Dana Cope, the indicted former executive director of the State Employees Association of North Carolina, was a combative and politically active leader who cast himself as a champion of state workers, active and retired. He surrounded himself with loyalists, who stood by him even after The News & Observer reported Cope’s curious use of organization funds for his personal expenses, trips and other expenditures. Some of them even tried to talk The N&O out of publishing those reports, which ultimately led to investigations that produced felony charges (obtaining property by false pretenses) and possible jail time if Cope is convicted.
Now, one of Cope’s closest allies, Ross Hailey, a retired state employee, has been elected president of the organization. He was chosen over Art Anthony, whose brave whistle-blowing helped unearth the problems with Cope. The election, with fewer than 1,000 members voting (it represents 53,000 active and retired people), took place in Greensboro. It’s simply evidence that the same insiders who ran the group under Cope will remain in charge. One new first vice president, Stanley Drewery, even criticized the whistle-blowers in his acceptance speech.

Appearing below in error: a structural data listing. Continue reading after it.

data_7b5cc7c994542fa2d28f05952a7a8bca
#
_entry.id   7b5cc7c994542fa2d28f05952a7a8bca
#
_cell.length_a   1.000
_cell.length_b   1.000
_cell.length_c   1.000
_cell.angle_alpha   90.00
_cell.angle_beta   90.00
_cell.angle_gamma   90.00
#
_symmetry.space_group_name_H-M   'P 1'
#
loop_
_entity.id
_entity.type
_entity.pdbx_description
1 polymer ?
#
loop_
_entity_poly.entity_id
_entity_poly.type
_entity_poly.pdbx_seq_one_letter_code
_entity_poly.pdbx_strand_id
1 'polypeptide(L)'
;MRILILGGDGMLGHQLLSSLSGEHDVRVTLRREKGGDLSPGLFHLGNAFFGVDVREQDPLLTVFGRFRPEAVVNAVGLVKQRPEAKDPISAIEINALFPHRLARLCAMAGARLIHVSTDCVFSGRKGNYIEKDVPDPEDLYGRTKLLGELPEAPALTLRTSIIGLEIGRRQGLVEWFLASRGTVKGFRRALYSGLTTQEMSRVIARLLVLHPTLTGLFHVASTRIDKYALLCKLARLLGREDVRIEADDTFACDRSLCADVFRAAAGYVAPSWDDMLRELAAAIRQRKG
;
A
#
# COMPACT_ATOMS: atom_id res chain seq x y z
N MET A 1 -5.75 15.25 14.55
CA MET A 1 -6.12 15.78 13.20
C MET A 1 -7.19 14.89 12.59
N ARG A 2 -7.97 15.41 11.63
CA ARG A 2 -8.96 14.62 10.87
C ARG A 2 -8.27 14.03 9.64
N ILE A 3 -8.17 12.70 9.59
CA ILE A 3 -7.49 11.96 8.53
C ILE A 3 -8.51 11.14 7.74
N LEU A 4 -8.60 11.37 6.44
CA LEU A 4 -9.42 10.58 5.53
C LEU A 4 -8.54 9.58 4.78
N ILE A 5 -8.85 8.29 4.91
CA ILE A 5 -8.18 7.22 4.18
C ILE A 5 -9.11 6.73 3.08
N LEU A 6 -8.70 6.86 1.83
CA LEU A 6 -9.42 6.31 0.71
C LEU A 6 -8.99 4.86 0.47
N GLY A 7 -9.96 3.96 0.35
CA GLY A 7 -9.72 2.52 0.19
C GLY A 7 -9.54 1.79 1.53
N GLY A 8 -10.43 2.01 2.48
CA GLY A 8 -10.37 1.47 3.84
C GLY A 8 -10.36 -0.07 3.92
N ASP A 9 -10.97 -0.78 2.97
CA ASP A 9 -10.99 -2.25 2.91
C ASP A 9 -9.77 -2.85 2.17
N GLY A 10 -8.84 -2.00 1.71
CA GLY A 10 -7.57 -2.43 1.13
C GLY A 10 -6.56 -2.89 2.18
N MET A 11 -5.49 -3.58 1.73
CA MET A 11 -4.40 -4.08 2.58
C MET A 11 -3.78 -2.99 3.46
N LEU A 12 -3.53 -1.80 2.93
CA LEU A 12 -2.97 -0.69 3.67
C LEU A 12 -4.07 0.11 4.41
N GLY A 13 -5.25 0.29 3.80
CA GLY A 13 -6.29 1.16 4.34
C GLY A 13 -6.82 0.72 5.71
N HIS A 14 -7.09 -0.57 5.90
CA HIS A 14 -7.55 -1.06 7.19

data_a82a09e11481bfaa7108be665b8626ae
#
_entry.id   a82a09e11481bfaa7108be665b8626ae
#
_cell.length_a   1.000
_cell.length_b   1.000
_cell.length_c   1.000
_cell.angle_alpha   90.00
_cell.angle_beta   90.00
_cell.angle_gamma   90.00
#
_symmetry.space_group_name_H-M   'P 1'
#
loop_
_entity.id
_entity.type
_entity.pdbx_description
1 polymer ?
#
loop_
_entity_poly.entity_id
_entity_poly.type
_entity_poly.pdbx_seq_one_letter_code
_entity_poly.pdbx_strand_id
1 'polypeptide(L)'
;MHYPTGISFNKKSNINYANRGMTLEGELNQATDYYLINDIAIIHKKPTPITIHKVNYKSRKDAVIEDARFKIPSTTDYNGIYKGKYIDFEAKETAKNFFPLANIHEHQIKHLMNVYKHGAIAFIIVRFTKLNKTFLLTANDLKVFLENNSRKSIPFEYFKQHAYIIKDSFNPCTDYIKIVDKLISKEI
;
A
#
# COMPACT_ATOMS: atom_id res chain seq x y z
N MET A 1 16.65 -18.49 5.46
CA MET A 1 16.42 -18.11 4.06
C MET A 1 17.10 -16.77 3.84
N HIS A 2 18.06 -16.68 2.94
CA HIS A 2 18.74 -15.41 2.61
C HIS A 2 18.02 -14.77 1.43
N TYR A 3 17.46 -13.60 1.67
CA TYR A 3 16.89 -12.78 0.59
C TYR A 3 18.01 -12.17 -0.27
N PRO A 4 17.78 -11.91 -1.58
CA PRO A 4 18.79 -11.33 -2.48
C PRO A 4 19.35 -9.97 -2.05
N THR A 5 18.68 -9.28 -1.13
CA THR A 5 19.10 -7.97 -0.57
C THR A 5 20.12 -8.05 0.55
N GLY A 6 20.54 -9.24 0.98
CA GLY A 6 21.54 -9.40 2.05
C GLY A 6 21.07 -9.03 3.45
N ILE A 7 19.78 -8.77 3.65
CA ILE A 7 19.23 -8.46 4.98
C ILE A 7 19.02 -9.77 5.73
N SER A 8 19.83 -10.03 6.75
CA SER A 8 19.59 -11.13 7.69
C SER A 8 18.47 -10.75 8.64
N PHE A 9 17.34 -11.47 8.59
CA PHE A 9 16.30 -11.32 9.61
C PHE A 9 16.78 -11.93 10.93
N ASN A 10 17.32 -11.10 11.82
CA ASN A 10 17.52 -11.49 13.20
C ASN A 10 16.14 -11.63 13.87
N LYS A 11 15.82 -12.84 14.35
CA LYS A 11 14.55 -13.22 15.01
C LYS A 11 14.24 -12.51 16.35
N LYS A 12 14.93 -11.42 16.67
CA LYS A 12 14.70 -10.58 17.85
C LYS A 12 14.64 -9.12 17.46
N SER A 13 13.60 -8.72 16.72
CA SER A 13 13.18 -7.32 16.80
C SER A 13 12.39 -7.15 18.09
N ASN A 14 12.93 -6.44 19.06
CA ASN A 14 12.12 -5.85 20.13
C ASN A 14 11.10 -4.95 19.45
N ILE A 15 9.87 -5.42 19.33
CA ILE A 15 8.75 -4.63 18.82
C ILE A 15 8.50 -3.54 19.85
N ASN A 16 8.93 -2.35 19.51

Hailey was the SEANC board member tasked with investigating allegations against Cope. His conclusion was a rejection of all those allegations, as SEANC officials continued to defend the director. Then came indictments. Hailey tried to downplay his support of Cope, but too many of SEANC’s leaders have continued to blame news reports for the problems. Doubtless that will continue.
But SEANC is facing some serious challenges. The Cope issue has seriously damaged the organization’s credibility. The scandal at SEANC and the stubborn refusal of leaders to acknowledge its wide-ranging potential consequences are also likely to result in some members leaving the organization and others not joining.